Indica Effects

Unlike the mental energy sativas offer, indica flowers produce more of a body buzz. Indicas can be so relaxing that consumers often find themselves melting into the sofa, a phenomenon called “couch-lock.” Their ability to promote such profound physical relaxation makes indica varieties perfect for the evening to promote restful sleep.

Indica hemp flower strains are also notorious for stimulating the appetite. It’s always a good idea to keep healthy snacks nearby for when the munchies kick in. Members of the medical marijuana community often consume indica flowers for pain relief, digestive problems, and sleep disturbances.

Today’s CBD Hemp Hybrids

These days, it’s become challenging to find pure landrace strains. Most of the hemp flowers you see on the market are hybrids. Hybrids combine genetics from two or more strains to create plants with distinct characteristics.

For example, hybrids like Sour Tsunami and Charlotte’s Web were bred primarily for their CBD content and medicinal effects. In contrast, strains like Sour Space Candy and Pineapple Express feature outstanding terpene profiles that maximize flavors and aromas.

Hybrid hemp strains can be either sativa-dominant, indica-dominant, or balanced. A balanced hybrid has an indica-to-sativa ratio that’s around 50:50. Let’s take a closer look at popular CBD flower strains in each category.

Sativa-Dominant CBD Strains


Energizing and mood-enhancing, Lifter features a sweet citrus taste and a refreshing lemon fragrance.


The CBD version of Sour Diesel combines a classic gassy aroma with a potent 70:30 sativa-to indica ratio.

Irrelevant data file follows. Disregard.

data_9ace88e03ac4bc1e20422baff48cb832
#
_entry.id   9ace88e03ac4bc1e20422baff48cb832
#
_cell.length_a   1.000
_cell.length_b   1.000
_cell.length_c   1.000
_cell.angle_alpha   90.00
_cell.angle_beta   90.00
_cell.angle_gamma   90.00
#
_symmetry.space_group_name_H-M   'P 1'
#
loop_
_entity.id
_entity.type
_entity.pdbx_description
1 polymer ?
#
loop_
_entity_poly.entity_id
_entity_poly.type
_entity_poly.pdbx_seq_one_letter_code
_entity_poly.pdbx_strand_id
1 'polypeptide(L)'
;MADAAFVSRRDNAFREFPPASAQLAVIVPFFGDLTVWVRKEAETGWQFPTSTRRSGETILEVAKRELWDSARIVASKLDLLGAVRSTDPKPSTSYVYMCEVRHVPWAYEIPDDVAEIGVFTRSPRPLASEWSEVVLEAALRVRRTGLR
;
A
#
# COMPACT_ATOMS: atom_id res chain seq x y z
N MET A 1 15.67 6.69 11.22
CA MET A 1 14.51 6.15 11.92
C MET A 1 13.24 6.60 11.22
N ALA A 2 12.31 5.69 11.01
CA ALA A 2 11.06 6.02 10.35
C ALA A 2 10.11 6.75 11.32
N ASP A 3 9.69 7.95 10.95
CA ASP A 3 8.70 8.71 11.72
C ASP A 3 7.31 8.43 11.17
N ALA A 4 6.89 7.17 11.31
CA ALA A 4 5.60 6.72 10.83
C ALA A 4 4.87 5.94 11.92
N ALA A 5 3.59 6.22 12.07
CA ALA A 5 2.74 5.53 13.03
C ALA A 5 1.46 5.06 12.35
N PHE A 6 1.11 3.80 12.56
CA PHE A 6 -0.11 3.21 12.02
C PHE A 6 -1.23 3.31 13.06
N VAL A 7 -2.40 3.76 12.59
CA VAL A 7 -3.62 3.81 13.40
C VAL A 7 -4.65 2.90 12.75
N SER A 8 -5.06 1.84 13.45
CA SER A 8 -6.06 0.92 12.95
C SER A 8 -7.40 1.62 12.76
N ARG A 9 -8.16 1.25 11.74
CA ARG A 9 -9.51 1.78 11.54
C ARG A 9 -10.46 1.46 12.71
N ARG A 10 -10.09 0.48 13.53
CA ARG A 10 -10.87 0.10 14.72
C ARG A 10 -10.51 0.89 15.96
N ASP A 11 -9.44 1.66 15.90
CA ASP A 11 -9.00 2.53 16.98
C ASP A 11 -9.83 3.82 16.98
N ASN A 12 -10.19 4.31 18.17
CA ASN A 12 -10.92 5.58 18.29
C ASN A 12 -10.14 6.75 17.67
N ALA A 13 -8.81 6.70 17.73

When you see the word “Haze” in a strain name, you’ll know that it’s a sativa. Hawaiian Haze combines tropical fruit flavor with an upbeat social vibe.

Indica-Dominant CBD Strains


One of the most popular evening hemp strains, Bubba Kush combines classic indica effects with chocolate and coffee notes.


Multiple award-winning Northern Lights is the combination of two landrace strains: Afghani and Thai.

Balanced CBD Hemp Strains


Featuring over 20 distinct terpenes, Special Sauce dazzles the senses with outstanding flavor.


Though it leans slightly to the indica side, Wedding Cake imparts balanced effects that make the buds ideal both for participating in social events and winding down afterward.

Understanding the Effects of Different Hemp Strains

So far, researchers have identified nearly 500 distinct compounds in cannabis plants. All of the various hemp compounds work together to produce a therapeutic synergy that scientists call the entourage effect. The combined properties of all the active ingredients determine the final flavor, aroma, and effects of a particular hemp flower strain.


The primary active ingredients in hemp and cannabis plants, CBD and THC, are called cannabinoids. Scientists have identified over 120 different cannabinoids in hemp plants, including:

  • Cannabidiol (CBD): The most abundant cannabinoid in hemp plants, CBD is prized for its ability to reduce inflammation and promote a sense of calm.
  • Cannabigerol (CBG): Researchers refer to CBG as “The Mother Cannabinoid” because the compound is a precursor to several other cannabinoids. CBG is a non-intoxicating cannabinoid with unique therapeutic properties. Some hemp flower strains, such as Jack Frost and John Snow, feature high CBG levels.